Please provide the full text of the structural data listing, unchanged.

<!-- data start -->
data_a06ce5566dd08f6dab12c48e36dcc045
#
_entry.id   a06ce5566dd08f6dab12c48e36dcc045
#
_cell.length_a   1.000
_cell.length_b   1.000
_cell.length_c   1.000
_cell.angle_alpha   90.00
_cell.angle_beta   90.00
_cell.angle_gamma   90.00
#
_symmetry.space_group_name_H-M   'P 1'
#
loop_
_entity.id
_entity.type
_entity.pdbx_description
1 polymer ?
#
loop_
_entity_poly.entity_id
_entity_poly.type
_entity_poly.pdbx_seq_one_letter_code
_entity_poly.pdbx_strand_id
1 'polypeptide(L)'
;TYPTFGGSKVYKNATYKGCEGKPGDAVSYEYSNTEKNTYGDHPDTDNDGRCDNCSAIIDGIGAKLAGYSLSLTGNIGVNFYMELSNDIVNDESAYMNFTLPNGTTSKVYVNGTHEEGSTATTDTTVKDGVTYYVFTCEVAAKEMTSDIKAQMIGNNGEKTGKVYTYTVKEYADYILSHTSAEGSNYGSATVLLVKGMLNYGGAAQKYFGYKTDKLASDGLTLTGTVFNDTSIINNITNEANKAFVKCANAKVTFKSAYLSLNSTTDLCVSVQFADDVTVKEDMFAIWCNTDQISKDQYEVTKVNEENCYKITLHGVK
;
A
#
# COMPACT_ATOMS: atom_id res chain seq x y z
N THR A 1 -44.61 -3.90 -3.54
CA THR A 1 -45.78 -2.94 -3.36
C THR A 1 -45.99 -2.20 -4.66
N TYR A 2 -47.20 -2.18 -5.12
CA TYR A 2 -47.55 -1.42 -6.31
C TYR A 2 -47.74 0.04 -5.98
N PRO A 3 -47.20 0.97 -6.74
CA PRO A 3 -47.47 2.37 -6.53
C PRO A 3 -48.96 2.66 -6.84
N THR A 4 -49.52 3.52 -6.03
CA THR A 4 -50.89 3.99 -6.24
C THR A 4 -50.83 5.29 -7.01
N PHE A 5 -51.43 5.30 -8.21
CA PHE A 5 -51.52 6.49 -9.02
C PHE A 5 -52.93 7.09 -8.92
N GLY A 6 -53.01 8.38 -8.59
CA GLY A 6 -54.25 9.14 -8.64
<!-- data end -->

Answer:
data_a06ce5566dd08f6dab12c48e36dcc045
#
_entry.id   a06ce5566dd08f6dab12c48e36dcc045
#
_cell.length_a   1.000
_cell.length_b   1.000
_cell.length_c   1.000
_cell.angle_alpha   90.00
_cell.angle_beta   90.00
_cell.angle_gamma   90.00
#
_symmetry.space_group_name_H-M   'P 1'
#
loop_
_entity.id
_entity.type
_entity.pdbx_description
1 polymer ?
#
loop_
_entity_poly.entity_id
_entity_poly.type
_entity_poly.pdbx_seq_one_letter_code
_entity_poly.pdbx_strand_id
1 'polypeptide(L)'
;TYPTFGGSKVYKNATYKGCEGKPGDAVSYEYSNTEKNTYGDHPDTDNDGRCDNCSAIIDGIGAKLAGYSLSLTGNIGVNFYMELSNDIVNDESAYMNFTLPNGTTSKVYVNGTHEEGSTATTDTTVKDGVTYYVFTCEVAAKEMTSDIKAQMIGNNGEKTGKVYTYTVKEYADYILSHTSAEGSNYGSATVLLVKGMLNYGGAAQKYFGYKTDKLASDGLTLTGTVFNDTSIINNITNEANKAFVKCANAKVTFKSAYLSLNSTTDLCVSVQFADDVTVKEDMFAIWCNTDQISKDQYEVTKVNEENCYKITLHGVK
;
A
#
# COMPACT_ATOMS: atom_id res chain seq x y z
N THR A 1 -44.61 -3.90 -3.54
CA THR A 1 -45.78 -2.94 -3.36
C THR A 1 -45.99 -2.20 -4.66
N TYR A 2 -47.20 -2.18 -5.12
CA TYR A 2 -47.55 -1.42 -6.31
C TYR A 2 -47.74 0.04 -5.98
N PRO A 3 -47.20 0.97 -6.74
CA PRO A 3 -47.47 2.37 -6.53
C PRO A 3 -48.96 2.66 -6.84
N THR A 4 -49.52 3.52 -6.03
CA THR A 4 -50.89 3.99 -6.24
C THR A 4 -50.83 5.29 -7.01
N PHE A 5 -51.43 5.30 -8.21
CA PHE A 5 -51.52 6.49 -9.02
C PHE A 5 -52.93 7.09 -8.92
N GLY A 6 -53.01 8.38 -8.59
CA GLY A 6 -54.25 9.14 -8.64